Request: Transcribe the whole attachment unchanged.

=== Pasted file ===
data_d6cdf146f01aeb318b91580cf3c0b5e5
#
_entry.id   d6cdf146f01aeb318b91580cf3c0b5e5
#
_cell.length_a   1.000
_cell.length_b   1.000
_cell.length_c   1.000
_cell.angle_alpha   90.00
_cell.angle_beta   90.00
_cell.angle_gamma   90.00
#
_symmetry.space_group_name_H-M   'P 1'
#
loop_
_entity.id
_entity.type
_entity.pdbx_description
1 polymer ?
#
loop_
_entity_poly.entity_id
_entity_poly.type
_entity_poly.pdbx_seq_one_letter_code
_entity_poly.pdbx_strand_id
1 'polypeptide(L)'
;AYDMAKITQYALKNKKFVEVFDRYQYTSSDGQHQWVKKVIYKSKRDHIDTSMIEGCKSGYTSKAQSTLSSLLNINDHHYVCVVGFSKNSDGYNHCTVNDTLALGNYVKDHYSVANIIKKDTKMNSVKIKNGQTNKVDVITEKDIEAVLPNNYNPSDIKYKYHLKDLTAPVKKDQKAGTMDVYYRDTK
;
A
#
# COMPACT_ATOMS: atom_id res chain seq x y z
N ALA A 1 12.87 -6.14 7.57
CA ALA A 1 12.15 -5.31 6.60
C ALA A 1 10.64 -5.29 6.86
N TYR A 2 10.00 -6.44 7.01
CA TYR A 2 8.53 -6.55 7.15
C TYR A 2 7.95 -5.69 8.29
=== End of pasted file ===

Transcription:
data_d6cdf146f01aeb318b91580cf3c0b5e5
#
_entry.id   d6cdf146f01aeb318b91580cf3c0b5e5
#
_cell.length_a   1.000
_cell.length_b   1.000
_cell.length_c   1.000
_cell.angle_alpha   90.00
_cell.angle_beta   90.00
_cell.angle_gamma   90.00
#
_symmetry.space_group_name_H-M   'P 1'
#
loop_
_entity.id
_entity.type
_entity.pdbx_description
1 polymer ?
#
loop_
_entity_poly.entity_id
_entity_poly.type
_entity_poly.pdbx_seq_one_letter_code
_entity_poly.pdbx_strand_id
1 'polypeptide(L)'
;AYDMAKITQYALKNKKFVEVFDRYQYTSSDGQHQWVKKVIYKSKRDHIDTSMIEGCKSGYTSKAQSTLSSLLNINDHHYVCVVGFSKNSDGYNHCTVNDTLALGNYVKDHYSVANIIKKDTKMNSVKIKNGQTNKVDVITEKDIEAVLPNNYNPSDIKYKYHLKDLTAPVKKDQKAGTMDVYYRDTK
;
A
#
# COMPACT_ATOMS: atom_id res chain seq x y z
N ALA A 1 12.87 -6.14 7.57
CA ALA A 1 12.15 -5.31 6.60
C ALA A 1 10.64 -5.29 6.86
N TYR A 2 10.00 -6.44 7.01
CA TYR A 2 8.53 -6.55 7.15
C TYR A 2 7.95 -5.69 8.29